Pack it up and take it outside

08 Jun Pack it up and take it outside

If you’re anything like me, as soon as the sun peeks out, you’re ready to be dining al fresco — on the deck, on a boat, in a park, on a patio, anything to get outside. And this is especially true this year, after we’ve all sur­vived the world’s longest winter, followed by a record­breaking rainy spring. We’re more than ready for the onset of summer.

When summer does final­ly arrive, it’s always exciting to see what’s new in picnic ware.
It’s the perfect time to shop for outside eating uten­sils. At Herbe­rger’s, I found a wide assort­ment of melamine dinner­ware in patriotic- and melon-themed motifs all on sale.

They also had a few fully-­outfitted picnic baskets, complete with an insulat­ed section, wine glasses and silverware. Pier One has an entire table filled with colorful picnic ware including bowls, cups, plates, plat­ters and wine glasses, all portable and plastic, ready for pack-and-go pur­poses.

Target has an aisle devot­ed to practical picnicking with colorful insulated totes priced at $9.99 and $19.99, which are handy in case you’re planning to pack foods that need to be kept at a certain temperature.

Which brings us to food safety. A general rule to keep in mind when packing your picnic is that hot foods need to be kept hot and cold foods need to be kept cold.

The danger zone for food contamination is that warm zone that encourages the growth of harmful bacteria.

This is made much easier these days with the avail­ability of insulated coolers and ice packs that can be frozen ahead of time and used to keep food cold for longer spells. Surround the cold food with frozen icepacks or bags of ice rather than just throwing a bag of ice on top of everything.

Another item you’ll want to keep chilled is the wine you’re bringing along. Pizazz has bags that you freeze then place over a wine bottle to keep it cold on outings. They cost $4.99.

As important as being mindful of food temperatures for food safety is the prepa­ration and handling of food before you pack it up for your portable feast. Washing hands and utensils before, during and after cooking obviously is essential. Hand­ing out hand-sanitizing wipes before eating is always a good idea. Wrapping individ­ual portions in plastic wrap or foil and providing eating utensils will minimize the number of people handling food and lessen the chance of contamination as well.

If you’re hankering for a picnic, but don’t feel like cooking, it’s easy to pull together a French pique­nique by grabbing a bakery baguette, a wedge of brie from the deli, some fresh strawberries, perhaps some shortbread cookies and a bot­tle of chilled Rose wine.

Fried chicken and potato salad come to mind for a clas­sic American picnic menu, the initial inspiration for this week’s Special of the Day: Perfect Picnic Fare menu.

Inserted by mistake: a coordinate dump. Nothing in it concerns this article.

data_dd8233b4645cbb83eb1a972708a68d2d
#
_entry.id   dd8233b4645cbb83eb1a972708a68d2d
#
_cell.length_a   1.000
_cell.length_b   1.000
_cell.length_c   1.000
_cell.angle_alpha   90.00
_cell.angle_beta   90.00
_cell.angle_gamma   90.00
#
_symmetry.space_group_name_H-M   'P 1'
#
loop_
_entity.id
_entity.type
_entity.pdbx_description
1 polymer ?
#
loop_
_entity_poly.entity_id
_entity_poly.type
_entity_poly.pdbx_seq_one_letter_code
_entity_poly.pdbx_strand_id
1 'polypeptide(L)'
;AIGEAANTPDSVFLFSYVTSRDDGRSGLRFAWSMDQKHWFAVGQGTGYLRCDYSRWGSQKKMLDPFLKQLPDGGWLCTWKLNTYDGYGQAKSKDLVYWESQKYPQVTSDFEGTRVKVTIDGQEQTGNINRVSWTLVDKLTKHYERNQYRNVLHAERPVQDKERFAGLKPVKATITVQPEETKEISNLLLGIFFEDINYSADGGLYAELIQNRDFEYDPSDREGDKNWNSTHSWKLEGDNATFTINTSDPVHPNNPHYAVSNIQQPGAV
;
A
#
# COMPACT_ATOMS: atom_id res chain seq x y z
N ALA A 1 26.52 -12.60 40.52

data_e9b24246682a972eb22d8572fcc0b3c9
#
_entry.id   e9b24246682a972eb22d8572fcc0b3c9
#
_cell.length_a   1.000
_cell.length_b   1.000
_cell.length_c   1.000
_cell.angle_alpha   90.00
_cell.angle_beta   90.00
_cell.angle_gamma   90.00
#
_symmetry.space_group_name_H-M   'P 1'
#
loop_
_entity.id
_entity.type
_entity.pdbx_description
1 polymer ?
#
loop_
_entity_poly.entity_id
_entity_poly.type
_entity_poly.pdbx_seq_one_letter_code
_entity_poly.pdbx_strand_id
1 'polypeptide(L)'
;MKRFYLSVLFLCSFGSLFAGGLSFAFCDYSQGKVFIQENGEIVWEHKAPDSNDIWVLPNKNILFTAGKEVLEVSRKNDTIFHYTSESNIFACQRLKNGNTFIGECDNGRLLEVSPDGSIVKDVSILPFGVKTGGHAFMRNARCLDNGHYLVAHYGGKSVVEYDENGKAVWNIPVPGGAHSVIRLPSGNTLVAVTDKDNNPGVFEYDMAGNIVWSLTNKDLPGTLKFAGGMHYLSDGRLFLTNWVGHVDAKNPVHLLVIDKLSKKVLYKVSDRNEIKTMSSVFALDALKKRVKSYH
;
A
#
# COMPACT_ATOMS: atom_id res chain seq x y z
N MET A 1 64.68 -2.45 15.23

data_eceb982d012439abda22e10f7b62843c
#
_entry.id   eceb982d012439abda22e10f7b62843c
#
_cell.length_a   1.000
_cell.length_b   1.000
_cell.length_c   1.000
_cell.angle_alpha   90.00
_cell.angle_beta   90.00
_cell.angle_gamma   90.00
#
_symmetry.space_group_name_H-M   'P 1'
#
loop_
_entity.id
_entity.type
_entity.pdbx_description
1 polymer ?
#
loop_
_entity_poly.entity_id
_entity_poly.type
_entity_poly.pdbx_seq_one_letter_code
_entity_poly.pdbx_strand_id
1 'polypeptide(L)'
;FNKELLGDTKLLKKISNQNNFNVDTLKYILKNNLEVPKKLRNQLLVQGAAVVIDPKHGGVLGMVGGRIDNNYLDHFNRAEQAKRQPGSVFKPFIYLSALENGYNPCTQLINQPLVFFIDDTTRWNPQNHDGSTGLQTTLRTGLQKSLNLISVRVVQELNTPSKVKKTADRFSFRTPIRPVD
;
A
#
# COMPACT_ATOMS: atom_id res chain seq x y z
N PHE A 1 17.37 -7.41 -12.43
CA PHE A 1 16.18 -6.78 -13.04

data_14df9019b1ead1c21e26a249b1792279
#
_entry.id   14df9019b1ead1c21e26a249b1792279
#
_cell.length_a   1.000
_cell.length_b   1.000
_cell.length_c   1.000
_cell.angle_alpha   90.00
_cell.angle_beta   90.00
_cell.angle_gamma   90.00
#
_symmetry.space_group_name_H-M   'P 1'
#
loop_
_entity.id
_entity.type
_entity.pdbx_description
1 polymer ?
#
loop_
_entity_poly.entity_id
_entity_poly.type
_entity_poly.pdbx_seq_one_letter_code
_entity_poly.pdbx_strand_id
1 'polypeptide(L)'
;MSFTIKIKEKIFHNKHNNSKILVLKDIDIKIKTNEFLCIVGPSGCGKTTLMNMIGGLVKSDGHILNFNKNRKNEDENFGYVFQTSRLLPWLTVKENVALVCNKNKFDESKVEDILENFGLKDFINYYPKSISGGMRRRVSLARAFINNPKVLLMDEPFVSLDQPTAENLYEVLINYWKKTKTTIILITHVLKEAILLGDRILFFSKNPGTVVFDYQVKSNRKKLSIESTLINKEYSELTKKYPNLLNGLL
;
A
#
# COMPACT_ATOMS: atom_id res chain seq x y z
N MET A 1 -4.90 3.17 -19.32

Taking the time to mari­nate the chicken, toss togeth­er the spicy Asian noodle salad and bake a fresh coconut pound cake will make the Asian-themed menu even more special.

Perfect Picnic Fare



» ¼ cup smooth peanut butter
» 1 tbsp. sesame oil
» 2 tbsp. soy sauce
» 1 tbsp. rice wine vinegar
» 1 tsp. honey
» 2 tbsp. chicken stock
» 2 cloves garlic, minced
» 2 tsp. fresh ginger root, minced
» ¼ tsp. crushed red pepper flakes, or more to taste


» 1 red pepper, diced
» 1 cucumber, peeled and diced
» 3 green onions, thinly sliced
» ½ pound thin spaghetti, cookedIn a medium bowl, whisk together all dressing ingredi­ents until smooth. Add salad ingredients, toss to combine.

Cover and chill until ready to serve. Serves four to six.



» ½ cup soy sauce
» 2 cloves garlic, minced
» 2 eggs
» ¼ cup cornstarch
» 2 tsp. sugar
» 1½ pounds boneless, skinless chicken breasts, cut in 2-inch­by- 3-inch pieces
» 2 cups Panko Japanese-style bread crumbs
» Peanut oil, for fryingIn a medium bowl, whisk together marinade ingredi­ents until thoroughly mixed.

Add chicken and stir to coat. Transfer marinade and chicken to glass dish, cover and refrigerate for two hours or as long as overnight.

Place Panko crumbs in large plastic baggie. Remove chicken pieces with slotted spoon and transfer to Panko baggie. Seal baggie and shake to coat chicken pieces.

Heat peanut oil (about ½ inch in bottom of pan) in large frying pan until hot.

Fry chicken pieces until golden brown and crispy, five to six minutes on each side.

Transfer to paper towels to drain. Wrap in aluminum foil and place in insulated picnic container for transfer.

Serves two to four, can be doubled


» 1 cup butter, softened

» 2 cups sugar
» 6 eggs
» 3 cups cake flour
» ½ tsp. baking powder
» 1 cup sour cream
» 1 tsp. coconut extract
» 1½ cups flaked coconutPreheat oven to 300°.

Cream butter and sugar until fluffy. Add eggs, one at a time, beating thoroughly after each addition.

Combine flour and baking powder. Add half of flour mixture to batter and mix.

Add half of sour cream and mix. Add the rest of the flour mixture, coconut extract and 1 cup coconut and beat to combine.

Pour batter in greased and floured (baking spray works great) Bundt pan. Sprinkle the rest of the coconut on top of the cake batter.

Bake in middle rack of pre­heated oven for 1 hour, 15 minutes. Check for doneness.

Cake is done when toothpick inserted in center of cake comes out clean. Cool on cool­ing rack. Remove from pan.

Slice into individual slices and wrap tightly.

Sydne George is a food jour­nalist specializing in recipe development, food writing and food photography. She can be reached at




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